LUMINE Cafe Singapore – Fashion, Food and more

As you guys might already know, the team at Infinite are always on the hunt for new cafes in Singapore. And this time, we visited Singapore’s first ever Lumine cafe. If you’re unfamiliar with Lumine – like we were – Lumine is a Japanese departmental store that carries many high end fashion labels in Japan.


Singapore is Lumine’s first store outside of Japan and it’s also the first with a cafe. The retail space at Clarke Quay Central is over 10,000 square feet and carries 20 Japanese clothing and accessory brands. Some of these brands include FRAY ID, IÉNA, Lily Brown, Mila Owen, MOUSSY, snidel, Spick & Span and eyewear brand, Zoff.

Unless you’re someone who frequents Japan often, shopped at Lumine before or are familiar with these Japanese brands, you’ll probably love the range of styles available. However, for others, these clothes may seem pretty ordinary with the addition of a heavy price tag. Just their tops alone range from $200-$300 (or more!).


But our main aim for visiting Lumine was not to shop but instead to visit its cafe. We also have to admit that part of the reason includes its gorrrrgeous interior and that Instagram-worthy pink wall.


Here’s what we tried there:

Berry Blush ($12.90)

Of course, we had to get one of their special smoothie parfaits after seeing photos of it online. It’s so photogenic, isn’t it? This one here is the Strawberry and Amazake parfait (according to Wikipedia, Amazake is a sweet, non-alcoholic Japanese drink made from fermented rice). Inside there’s fresh strawberries, yoghurt cream and strawberry jelly.


I personally really liked it. I might be biased because I love, and I mean reallyyy love, strawberries and smoothies – so this was divine. The sweetness and sourness was well balanced and the yoghurt cream added a nice touch without making the drink overly milky. There was also a good amount of strawberries inside, most of which were nice and chunky.


Iced Matcha Latte ($5.40)

Next up, we got the Iced Matcha Latte. There’s honestly nothing particularly special about it, other than the fact that there’s no sugar added. So if you like the bitterness in your matcha, you can drink it as it is or add some sugar syrup. This is also good as you are able to control how sweet you would like the drink to be.


Overall Thoughts

With its beautiful setting, PLUS there’s free wifi and USB charging ports at every seat, I could definitely see myself spending an afternoon there just writing, doing work or to catch up with some friends. The pleasant and comfortable atmosphere was even more alluring as the space was relatively quiet on a weekday evening. However, I do wish there are more items on the menu, other than beverages. But I would still highly suggest this cafe if you’re looking for a Starbucks/Coffee Bean alternative! 🙂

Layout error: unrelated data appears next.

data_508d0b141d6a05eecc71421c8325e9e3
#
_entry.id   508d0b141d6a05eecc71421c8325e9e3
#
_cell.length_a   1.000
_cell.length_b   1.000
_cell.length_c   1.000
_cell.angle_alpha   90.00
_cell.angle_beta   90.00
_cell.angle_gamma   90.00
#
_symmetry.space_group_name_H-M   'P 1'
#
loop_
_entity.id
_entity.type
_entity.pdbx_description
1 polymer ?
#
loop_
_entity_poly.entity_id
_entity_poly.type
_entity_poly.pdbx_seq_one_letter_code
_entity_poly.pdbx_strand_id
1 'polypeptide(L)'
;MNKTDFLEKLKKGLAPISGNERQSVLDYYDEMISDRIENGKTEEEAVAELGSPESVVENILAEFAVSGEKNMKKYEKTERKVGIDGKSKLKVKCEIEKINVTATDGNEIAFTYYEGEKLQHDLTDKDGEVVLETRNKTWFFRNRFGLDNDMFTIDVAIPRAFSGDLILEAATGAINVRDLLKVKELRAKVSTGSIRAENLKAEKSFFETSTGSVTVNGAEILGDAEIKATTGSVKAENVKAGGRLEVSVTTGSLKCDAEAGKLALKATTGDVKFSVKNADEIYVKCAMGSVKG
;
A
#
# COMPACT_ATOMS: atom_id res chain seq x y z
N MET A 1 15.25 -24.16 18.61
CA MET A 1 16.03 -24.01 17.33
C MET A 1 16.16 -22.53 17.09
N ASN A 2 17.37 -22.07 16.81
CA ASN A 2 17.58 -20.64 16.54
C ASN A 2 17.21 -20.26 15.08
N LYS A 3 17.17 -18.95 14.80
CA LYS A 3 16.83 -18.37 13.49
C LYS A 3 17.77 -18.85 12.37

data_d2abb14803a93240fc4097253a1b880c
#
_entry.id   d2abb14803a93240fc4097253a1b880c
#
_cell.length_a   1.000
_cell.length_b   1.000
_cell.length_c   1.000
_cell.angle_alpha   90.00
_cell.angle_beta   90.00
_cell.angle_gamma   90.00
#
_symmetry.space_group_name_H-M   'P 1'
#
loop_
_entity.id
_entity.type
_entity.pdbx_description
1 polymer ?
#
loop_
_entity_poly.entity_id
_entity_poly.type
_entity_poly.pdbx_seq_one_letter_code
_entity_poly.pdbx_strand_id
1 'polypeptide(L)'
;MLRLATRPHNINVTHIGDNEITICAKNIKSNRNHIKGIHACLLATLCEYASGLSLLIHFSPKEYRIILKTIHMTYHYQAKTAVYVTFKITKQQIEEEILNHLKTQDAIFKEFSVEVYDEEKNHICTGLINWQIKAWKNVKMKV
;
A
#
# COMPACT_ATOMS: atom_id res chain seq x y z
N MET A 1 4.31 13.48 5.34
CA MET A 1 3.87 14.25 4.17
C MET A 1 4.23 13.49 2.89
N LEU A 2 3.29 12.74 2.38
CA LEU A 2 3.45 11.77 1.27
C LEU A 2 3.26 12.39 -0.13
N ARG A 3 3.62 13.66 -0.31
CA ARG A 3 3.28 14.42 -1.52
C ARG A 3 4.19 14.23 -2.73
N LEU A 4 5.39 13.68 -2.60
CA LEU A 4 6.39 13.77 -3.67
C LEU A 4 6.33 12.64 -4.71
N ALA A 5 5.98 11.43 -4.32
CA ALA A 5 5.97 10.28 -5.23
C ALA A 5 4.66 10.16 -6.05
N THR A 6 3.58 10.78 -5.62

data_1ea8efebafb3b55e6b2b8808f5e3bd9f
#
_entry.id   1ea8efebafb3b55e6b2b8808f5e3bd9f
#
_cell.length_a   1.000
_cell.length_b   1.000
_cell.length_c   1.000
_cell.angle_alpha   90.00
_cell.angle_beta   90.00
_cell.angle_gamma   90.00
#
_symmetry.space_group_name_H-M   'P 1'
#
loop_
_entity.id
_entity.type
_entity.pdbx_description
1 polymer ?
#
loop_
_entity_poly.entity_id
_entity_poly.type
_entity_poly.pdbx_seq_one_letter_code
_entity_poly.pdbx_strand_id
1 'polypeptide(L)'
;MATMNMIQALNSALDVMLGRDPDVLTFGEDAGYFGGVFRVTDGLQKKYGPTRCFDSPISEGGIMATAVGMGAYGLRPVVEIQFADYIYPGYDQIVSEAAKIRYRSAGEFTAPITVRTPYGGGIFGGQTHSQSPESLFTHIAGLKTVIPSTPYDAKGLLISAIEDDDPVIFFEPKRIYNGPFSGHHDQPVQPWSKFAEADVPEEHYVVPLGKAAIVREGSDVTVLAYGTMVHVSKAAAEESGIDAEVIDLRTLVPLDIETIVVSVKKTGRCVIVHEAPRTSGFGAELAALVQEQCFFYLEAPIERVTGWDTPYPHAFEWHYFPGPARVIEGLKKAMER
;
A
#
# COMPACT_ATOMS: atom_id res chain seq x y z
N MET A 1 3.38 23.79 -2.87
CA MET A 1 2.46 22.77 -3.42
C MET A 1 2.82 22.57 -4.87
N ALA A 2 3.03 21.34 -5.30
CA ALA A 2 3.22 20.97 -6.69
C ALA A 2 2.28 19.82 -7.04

Clarke Quay Central (Clarke Quay MRT)

6 Eu Tong Sen Street 02-20, Singapore 059817

6 Responses

  1. First off I want to say fantastic blog! I had a quick question in which I’d like to ask if
    you do not mind. I was curious to find out how you center
    yourself and clear your mind before writing. I have had
    a difficult time clearing my mind in getting my ideas out there.
    I do enjoy writing however it just seems like the first 10 to 15 minutes tend to be wasted simply just trying to figure out how to begin.
    Any suggestions or tips? Cheers!

    1. Hi, thanks for the comment! I understand that it can be really difficult to begin writing, but not to worry, it is completely normal! I too face this issue regularly. Sometimes we just have too many thoughts that it becomes difficult to pen down into proper sentences, and whether what you’re writing actually makes sense!

      One good tip is to write the main points in bullet format first and form your sentences later. This helps you to filter out the unnecessary details and makes sure that your key ideas are included. It is also easier to get started this way instead of constantly finding the right words just trying to get the introduction right.

      Secondly, don’t force yourself to write everything at once. Write whatever you can down and read it again the next day. With a fresh look on your writing, you would tend to remember what you had missed out previously. In addition to spotting grammatical and/or spelling errors.

      A third tip is to keep a thesaurus close by (like what I do!). If you’re typing on a computer, open up a window with Sometimes you might feel stuck because you can’t find the right words for your sentence. Having a thesaurus saves so much time and effort because you can easily find similar words at once!

      Hope these tips help! 🙂

  2. Excellent site you’ve got here.. It’s difficult to find high quality writing like yours
    these days. I honestly appreciate people like you! Take care!!

  3. wonderful submit, very informative. I ponder why
    the other specialists of this sector do not
    understand this. You should proceed your writing. I am confident,
    you have a huge readers’ base already!

Leave a Reply

Your email address will not be published. Required fields are marked *